But why, besides the inspiration to imagine Johnny Day’s life, did Drewe write this novel? In my Monday Musings Spotlight on him, I refer to a 2009 interview with Drewe which discusses his interest in writing both novels and short stories. He essentially said that in novels he’s “interested in ideas” while short stories are easier for “relationships … and conflicts between people”. So, what are the ideas Drewe explores here? My sense is that it has something to do with exposing Australian society of the period. Larrkinism would be a generous way of putting it, but Drewe delves deeper, showing the way power, masculine power, to be precise, so easily bends to exploitation, corruption and lawlessness. Along the way, references are made to the roles played by women (in brothels, hospitals, and on properties), to Nyoongar history and culture, and to “better” men. It’s a realistic picture and one that feels authentic to the milieu in which the novel is set.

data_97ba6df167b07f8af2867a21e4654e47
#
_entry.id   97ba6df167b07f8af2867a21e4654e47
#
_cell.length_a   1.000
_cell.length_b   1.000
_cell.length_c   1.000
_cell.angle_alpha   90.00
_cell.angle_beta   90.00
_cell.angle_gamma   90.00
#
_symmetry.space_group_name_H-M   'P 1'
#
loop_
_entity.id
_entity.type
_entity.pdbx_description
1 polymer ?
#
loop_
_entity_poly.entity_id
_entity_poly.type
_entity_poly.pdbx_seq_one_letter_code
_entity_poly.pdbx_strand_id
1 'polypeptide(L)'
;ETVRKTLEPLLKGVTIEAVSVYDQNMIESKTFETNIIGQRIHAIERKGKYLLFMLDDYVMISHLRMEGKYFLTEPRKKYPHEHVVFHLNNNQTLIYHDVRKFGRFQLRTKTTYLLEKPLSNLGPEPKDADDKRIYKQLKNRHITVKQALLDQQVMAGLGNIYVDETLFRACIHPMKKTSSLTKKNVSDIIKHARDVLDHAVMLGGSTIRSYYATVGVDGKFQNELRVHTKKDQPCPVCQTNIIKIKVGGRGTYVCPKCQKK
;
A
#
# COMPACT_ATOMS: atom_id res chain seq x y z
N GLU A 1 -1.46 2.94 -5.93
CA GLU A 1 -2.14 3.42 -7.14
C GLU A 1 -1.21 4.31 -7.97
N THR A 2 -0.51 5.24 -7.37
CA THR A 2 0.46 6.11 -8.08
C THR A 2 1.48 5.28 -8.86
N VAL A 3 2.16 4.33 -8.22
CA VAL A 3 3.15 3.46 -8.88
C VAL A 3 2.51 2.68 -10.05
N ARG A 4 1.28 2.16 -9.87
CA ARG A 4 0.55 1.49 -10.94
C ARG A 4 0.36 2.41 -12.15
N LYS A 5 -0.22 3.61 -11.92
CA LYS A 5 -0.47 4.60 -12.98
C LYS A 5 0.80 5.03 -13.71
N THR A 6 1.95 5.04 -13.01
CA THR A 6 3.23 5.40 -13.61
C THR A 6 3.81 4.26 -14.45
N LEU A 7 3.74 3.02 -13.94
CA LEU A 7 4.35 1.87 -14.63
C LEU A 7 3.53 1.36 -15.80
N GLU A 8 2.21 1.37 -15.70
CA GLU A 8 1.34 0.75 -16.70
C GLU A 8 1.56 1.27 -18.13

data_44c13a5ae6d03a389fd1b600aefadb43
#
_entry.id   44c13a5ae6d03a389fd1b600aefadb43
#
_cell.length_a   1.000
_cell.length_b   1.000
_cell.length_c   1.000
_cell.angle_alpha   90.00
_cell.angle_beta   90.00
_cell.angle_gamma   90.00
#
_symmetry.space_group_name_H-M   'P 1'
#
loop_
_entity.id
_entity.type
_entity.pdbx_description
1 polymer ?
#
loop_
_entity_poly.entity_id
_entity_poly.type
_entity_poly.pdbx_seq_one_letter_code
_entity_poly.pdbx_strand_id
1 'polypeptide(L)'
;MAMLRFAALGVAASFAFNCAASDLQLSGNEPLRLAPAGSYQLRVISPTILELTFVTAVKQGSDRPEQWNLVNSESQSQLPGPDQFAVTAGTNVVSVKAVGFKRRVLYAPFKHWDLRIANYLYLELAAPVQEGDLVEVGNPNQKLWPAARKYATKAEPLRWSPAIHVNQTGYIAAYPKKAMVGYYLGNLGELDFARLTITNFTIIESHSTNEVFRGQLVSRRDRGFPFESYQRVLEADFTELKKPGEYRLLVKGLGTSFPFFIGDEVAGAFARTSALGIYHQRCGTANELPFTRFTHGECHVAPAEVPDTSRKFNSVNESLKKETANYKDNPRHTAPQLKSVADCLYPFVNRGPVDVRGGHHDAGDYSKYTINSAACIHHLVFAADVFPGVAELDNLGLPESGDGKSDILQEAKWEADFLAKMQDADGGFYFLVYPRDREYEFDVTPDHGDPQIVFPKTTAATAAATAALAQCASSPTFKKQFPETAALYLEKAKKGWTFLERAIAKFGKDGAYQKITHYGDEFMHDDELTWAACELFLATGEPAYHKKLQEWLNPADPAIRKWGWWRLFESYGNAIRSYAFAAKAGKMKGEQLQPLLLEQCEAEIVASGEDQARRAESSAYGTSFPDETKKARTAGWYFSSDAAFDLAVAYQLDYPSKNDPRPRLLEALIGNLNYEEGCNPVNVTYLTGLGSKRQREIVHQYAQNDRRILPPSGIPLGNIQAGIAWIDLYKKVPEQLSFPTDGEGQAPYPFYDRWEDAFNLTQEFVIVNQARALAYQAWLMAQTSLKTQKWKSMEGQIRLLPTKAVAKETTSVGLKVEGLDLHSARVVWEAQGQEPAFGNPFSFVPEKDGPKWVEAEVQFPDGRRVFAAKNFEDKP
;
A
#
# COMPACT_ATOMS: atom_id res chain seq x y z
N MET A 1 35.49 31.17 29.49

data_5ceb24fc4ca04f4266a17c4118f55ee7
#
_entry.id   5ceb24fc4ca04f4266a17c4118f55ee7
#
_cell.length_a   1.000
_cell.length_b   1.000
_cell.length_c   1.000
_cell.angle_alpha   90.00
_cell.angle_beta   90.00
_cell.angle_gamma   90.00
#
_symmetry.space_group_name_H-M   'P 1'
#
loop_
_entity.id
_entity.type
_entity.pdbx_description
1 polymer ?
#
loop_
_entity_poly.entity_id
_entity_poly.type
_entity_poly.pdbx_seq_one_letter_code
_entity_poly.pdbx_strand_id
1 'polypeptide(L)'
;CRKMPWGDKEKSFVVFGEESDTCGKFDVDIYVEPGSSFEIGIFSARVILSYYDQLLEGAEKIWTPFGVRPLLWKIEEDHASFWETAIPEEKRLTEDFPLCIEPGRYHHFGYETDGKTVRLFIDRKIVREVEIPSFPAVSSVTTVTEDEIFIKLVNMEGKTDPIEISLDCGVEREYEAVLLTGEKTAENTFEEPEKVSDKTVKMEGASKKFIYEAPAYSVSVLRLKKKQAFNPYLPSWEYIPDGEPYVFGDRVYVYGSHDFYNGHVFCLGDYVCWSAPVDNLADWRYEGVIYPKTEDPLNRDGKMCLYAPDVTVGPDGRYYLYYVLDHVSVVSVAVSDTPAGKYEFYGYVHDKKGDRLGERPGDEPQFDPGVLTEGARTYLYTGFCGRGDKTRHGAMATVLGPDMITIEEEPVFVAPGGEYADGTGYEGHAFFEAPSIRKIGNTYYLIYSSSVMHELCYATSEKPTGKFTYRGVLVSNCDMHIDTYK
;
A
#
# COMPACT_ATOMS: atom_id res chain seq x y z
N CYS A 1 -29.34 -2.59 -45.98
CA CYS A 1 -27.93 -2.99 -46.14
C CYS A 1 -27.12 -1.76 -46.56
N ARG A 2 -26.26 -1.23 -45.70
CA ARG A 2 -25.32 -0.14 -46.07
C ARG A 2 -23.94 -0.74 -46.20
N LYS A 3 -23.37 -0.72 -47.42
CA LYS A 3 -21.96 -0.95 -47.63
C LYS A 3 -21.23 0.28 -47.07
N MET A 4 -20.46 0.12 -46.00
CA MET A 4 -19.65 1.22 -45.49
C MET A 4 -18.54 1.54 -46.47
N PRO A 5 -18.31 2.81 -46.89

Nimblefoot is not the most perfect novel I’ve read. Besides the many historical digressions, there is also a curious switching between third and first person voices throughout the novel. They surprised at times, but they did give freshness and reality to Johnny’s experience. Overall, Nimblefoot proved to be a good read that managed to keep me engaged from its opening words to its end, despite the moving stress I was under. Not all books would have achieved that.
Lisa has also reviewed this novel.